Global Black Geographies [2]: Racialized Spaces, Black Space-Making and Theorizing: Movements and Displacements

Type: Virtual Paper
Theme: Black Geographies Specialty Group Curated Track
Sponsor Groups: Black Geographies Specialty Group, Africa Specialty Group, Latinx Geographies Specialty Group
Poster #:
Day: 4/7/2021
Start / End Time: 3:05 PM / 4:20 PM (PDT)
Room: Virtual 10
Organizers: Victoria Okoye, William Richardson
Chairs: Victoria Okoye


This paper session brings together critical scholars to discuss Black (African and Diaspora) spatial experiences and practices in the context of white supremacy and hegemonic race-based design and planning. In geography and related disciplines, a wide range of scholars push our critical understanding of the ways in which white supremacy, racism, and hegemonic race-based planning and design affect how we as Black peoples live, experience, navigate, and survive in urban spaces, as well as the diverse spatial practices that we employ to subvert, resist, thrive, and create communal and liberatory spaces. These investigations demonstrate the continuing impacts of white supremacy and racism in settler colonial contexts, as well as the ways in which racialized processes and institutions continue to manifest through urban and spatial imaginaries in postcolonial contexts: “black sense of place” in the US (McKittrick 2011), “black urbanism” in the UK context (Goodwin 2010), “hair braiding epistemologies” in Johannesburg (Matsipa 2017), “black placemaking” in Chicago (Hunter et al 2016), as well as the reproduction of colonial racism in postcolonial Ghana (Pierre 2012).

This panel session attempts to traverse the geographical boundaries that often separate our theorizing and scholarly conversations. In organizing this session, we aim not to essentialize Blackness, but rather to seek connections while embracing the spectrum of our subjectivities produced through our histories and experiences. We ask: How is dehumanizing and racist planning and design, emergent from slavery, colonialism, apartheid and segregation, reproduced in ‘modern’ urban and spatial imaginaries in settler colonial and postcolonial cities? How might we talk not just within but also across our African and African Diaspora geographies to critique the mechanisms of displacement and containment employed in settler and postcolonial cities, and to make visible how these techniques move across different regimes? What frameworks and concepts enable us to shift, stretch, and expand intellectually to theorize about spaces, space-making practices of Black peoples, as well as to reflect on our own experiences of conducting research as Black peoples navigating Blackness in different contexts? How does our theorizing (and theories) move? How might working across deeply embedded Africa-Africa Diaspora divides enable us to connect our critiques of white supremacy and racialization processes, and its linkages to coloniality, capitalism, and heteropatriarchy, to map global Black geographies?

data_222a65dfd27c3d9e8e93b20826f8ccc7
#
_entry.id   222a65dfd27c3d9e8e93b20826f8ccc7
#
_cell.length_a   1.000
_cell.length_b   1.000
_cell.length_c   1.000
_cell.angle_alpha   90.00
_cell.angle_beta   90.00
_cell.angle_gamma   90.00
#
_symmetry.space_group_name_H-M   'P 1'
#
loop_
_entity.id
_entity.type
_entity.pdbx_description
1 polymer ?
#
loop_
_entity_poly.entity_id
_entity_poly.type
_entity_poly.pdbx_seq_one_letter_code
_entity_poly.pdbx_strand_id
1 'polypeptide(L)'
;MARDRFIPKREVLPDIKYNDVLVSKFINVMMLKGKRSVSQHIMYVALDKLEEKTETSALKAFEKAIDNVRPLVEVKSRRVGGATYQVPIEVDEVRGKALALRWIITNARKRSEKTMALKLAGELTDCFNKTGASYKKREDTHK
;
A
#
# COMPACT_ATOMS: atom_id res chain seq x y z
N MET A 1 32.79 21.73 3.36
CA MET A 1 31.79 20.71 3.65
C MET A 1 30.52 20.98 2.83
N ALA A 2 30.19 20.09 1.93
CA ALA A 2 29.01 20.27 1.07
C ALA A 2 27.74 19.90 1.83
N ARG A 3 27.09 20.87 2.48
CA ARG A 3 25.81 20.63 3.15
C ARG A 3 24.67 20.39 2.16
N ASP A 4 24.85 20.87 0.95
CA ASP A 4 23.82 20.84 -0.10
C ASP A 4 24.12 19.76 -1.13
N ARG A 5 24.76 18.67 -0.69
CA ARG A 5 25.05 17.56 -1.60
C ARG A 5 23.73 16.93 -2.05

Presentations and discussions will engage topics such as:
- Racial capitalism
- Settler colonialism, internal colonialism, plantationocene, coloniality
- (Re)production of racialized space via architecture, design, and planning
- Marronage, fugitivity, forced migration
- Blackness and travels through time and space
- Anti-Blackness and xenophobia
- Resident displacement, dispossession, and containment
- Citizen activism, protests, everyday commoning and spatial practices of contestation

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Type Details Minutes Start Time
Presenter Inge Salo*, Clark University, More than an Apartheid loss: Recovering and Remembering Fairview, a ‘lost’ Group Areas history 15 3:05 PM
Presenter Ampson Hagan*, University of North Carolina - Chapel Hill, Reducibility of Black African Life in the Camp 15 3:20 PM
Presenter Joaquin Villanueva*, Gustavus Adolphus College, Urban Planning with Fanon: The Puerto Rico Planning Board and Alienation in San Juan, 1942-1955 15 3:35 PM
Presenter Theresa Hice Fromille*, University of California - Santa Cruz, Black Girls Travel: Creating Fugitive Spaces for Adolescent Black Girl Identity Formation through Roots Tourism 15 3:50 PM
Discussant Jovan Lewis University of California - Berkeley 10 4:05 PM

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